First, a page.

Meltdown in Venice: Larry Burgan wages an uphill battle to prove he was poisoned by radioactive waste

During the week before the Fourth of July nine years ago, Larry Burgan came to believe that he'd been exposed to thousands of pounds of radioactive dust. Like nearly 200 other workers at the Spectrulite Consortium factory in Venice, Illinois, Burgan was told to take the week off.

At the time Burgan operated a 50-ton hydraulic press. The machine, the size of a small locomotive, was used to heat and mold hunks of hi-tech aluminum alloy. The metal would later become, among other things, parts for American fighter jets.

For a man who grew up in a family of Granite City steelworkers, the union benefits and $15 an hour he earned at the job were a dream come true. Burgan says his coworkers nicknamed him "Lucky Larry," because he was always assigned extra overtime and had a knack for finding loose change on the factory floor. So when his boss stopped by to tell him to enjoy a few extra days of vacation, Burgan assumed it was more good fortune.

Then he found out the real reason for the extended respite: Army Corps of Engineers inspectors were coming to clean up radioactive waste in the factory's roof beams. The contaminants were leftovers from the 1950s, when the federal government used the facility — then owned by the Dow Chemical Company — for nuclear weapons and fuel research.

Now 50 years old with a thick gray mustache and a week's worth of stubble on his pale, sunken cheeks, Burgan recalls how preparations for the Corps' visit focused almost entirely on the area around his workspace. He says he was so nervous about what might happen while he was away that he volunteered to help out as a janitor in order to witness the cleanup.

The inspectors, Burgan recalls, wore full-body hazardous-material suits. When they scaled the rafters 45 feet above his desk, he says he was terrified, certain that whatever it was they were removing had rained down on him during his years working below.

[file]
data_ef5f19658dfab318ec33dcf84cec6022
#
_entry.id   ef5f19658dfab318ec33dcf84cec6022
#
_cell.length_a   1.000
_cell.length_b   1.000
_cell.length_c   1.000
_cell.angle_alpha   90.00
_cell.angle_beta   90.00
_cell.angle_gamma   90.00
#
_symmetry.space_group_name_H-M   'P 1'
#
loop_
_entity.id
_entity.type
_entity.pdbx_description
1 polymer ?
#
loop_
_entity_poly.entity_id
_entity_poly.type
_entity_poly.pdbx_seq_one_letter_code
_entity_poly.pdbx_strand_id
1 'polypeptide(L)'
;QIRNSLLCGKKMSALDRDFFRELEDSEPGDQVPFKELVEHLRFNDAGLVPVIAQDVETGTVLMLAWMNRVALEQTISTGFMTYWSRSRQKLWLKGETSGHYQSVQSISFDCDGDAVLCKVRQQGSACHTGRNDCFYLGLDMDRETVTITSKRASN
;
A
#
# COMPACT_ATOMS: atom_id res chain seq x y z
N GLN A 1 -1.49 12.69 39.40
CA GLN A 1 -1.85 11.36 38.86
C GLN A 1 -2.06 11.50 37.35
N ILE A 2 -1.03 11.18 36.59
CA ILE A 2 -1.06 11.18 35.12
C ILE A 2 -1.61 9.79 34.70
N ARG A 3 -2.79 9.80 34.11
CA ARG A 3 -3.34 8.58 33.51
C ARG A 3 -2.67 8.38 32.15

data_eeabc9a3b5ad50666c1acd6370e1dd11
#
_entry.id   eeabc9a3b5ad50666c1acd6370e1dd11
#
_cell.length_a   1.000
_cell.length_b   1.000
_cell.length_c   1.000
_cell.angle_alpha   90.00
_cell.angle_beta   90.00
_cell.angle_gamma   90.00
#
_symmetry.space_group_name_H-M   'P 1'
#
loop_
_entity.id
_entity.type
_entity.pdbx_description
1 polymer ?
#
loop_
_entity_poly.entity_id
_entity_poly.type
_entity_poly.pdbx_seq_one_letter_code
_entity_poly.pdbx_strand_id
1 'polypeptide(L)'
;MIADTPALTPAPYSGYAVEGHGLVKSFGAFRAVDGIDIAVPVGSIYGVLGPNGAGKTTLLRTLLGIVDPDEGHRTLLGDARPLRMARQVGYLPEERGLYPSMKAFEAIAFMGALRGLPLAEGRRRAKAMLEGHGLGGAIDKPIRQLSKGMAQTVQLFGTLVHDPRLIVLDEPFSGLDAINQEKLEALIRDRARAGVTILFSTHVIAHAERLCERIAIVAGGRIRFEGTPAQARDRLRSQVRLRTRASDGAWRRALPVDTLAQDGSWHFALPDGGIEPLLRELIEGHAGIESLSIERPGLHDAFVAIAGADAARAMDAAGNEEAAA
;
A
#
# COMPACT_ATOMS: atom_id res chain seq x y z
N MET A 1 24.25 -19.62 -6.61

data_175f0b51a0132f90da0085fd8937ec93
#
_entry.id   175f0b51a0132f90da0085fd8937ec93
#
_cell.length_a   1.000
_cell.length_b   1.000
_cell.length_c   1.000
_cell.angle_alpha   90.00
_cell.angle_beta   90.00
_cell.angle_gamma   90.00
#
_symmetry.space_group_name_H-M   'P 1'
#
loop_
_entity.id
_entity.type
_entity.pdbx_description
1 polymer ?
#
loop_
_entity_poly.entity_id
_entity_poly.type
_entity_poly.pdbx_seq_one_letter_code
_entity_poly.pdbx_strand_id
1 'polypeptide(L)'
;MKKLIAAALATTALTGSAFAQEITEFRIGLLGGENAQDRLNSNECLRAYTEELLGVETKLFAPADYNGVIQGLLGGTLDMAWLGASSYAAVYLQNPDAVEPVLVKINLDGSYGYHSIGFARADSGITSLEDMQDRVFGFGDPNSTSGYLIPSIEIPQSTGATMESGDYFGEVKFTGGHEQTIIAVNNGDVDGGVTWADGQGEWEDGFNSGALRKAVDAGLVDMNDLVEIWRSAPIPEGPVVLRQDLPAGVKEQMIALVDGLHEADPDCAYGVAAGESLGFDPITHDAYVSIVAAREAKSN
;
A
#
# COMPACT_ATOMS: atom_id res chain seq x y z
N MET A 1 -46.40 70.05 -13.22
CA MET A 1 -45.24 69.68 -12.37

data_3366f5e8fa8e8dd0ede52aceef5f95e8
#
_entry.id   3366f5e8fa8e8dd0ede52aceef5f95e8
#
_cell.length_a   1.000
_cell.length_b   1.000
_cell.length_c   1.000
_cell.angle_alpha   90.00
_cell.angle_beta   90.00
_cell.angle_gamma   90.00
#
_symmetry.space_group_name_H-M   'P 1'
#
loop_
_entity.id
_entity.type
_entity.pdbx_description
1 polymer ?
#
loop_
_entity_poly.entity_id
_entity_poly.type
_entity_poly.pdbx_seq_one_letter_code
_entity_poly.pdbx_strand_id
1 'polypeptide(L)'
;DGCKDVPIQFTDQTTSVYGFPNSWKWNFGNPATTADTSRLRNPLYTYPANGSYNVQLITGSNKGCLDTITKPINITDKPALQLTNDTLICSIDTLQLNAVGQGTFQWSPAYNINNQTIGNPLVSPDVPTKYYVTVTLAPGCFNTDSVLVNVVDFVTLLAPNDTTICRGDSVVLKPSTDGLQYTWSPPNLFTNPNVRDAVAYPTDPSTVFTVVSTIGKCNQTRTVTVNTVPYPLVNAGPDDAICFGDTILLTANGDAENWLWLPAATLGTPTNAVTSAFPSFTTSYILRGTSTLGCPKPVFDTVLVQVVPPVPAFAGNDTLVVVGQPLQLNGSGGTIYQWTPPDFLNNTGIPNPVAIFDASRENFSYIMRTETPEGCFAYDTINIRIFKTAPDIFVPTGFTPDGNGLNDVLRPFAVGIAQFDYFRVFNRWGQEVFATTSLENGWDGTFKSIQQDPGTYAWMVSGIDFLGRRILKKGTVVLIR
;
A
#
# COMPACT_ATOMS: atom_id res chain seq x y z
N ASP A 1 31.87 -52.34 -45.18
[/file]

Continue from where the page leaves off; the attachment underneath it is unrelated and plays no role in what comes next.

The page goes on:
Burgan says he asked repeatedly if the waste was dangerous. "They'd say, 'Oh, you'd practically have to go up there and eat it for it to hurt you.' I said, 'Well, why are you going through such an extensive cleanup if it ain't that bad?' They said, 'It's just the government's way of wasting money.'

"I found out later they could only work up there for one hour a day for a week," he adds bitterly. "If it's only safe for people in moon suits to be up there for one hour a day, how safe is it for the guy who worked underneath it for eight or ten hours a day for ten years? If the dust that's up there is so radioactive, what happens when it falls and lands on my desk, or in my lunch pail?"

Eighteen months after the Corps' visit, in December 2001, Burgan developed severe arthritis in his joints and painful rashes all over his body, which boiled and cracked his skin. He consulted numerous doctors but, he says, not one could explain his illnesses, let alone treat them.

"I couldn't walk. It was horrible. I was down to 145 pounds. My wife had to hold me and walk me like I was Grandpa who was 80 years old. One day we were walking to the bathroom, and I looked in the mirror, and I didn't recognize myself. I accepted I was dying at that time."

Burgan lost his job in 2002 when his union went on strike and Spectrulite went bankrupt. He's been unemployed ever since. Permanently disabled, he and his wife survive on Social Security.

Though his condition has gradually improved, an unsightly rash of raw red scabs remains on his arms, legs and hands. Joint pain still leaves him crippled at times. Two years spent on opiate-based pain medication, he says, caused several of his front teeth to fall out.

Burgan blames the radioactive dust. He's not alone. Residents of Venice also claim that hazardous materials used at the aluminum plant over the years are responsible for diseases that range in severity from asthma to deadly cancers. Many of their homes stand a few yards away from the factory walls, alongside a field used for decades as a dumping ground for industrial waste.

Led by Burgan, a small group calling themselves the Committee of Concerned Citizens has hired a local attorney in hopes of winning the sort of jackpot legal judgment that has become the stuff of bestsellers and Hollywood blockbusters.

Trouble is, their lawsuits hinge on finding scientists and doctors willing and able to connect the dots and say the toxins from the factory are directly responsible for poisoning them.

So far, that search has proved next to impossible.

Venice (pop. 2,500) is a bleak, hard-luck town on the eastern banks of the Mississippi River, a few miles south of Granite City. On Broadway, the town's main drag, a rundown chop-suey restaurant and a mini-mart with neon malt-liquor signs glowing behind barred windows are the only businesses not yet shuttered.

Wedged between small shotgun-style brick houses, abandoned, burnt-out mobile homes dot the quiet residential streets north and south of downtown. The most recent census shows that 94 percent of the population is African American, and nearly half live below the poverty line.

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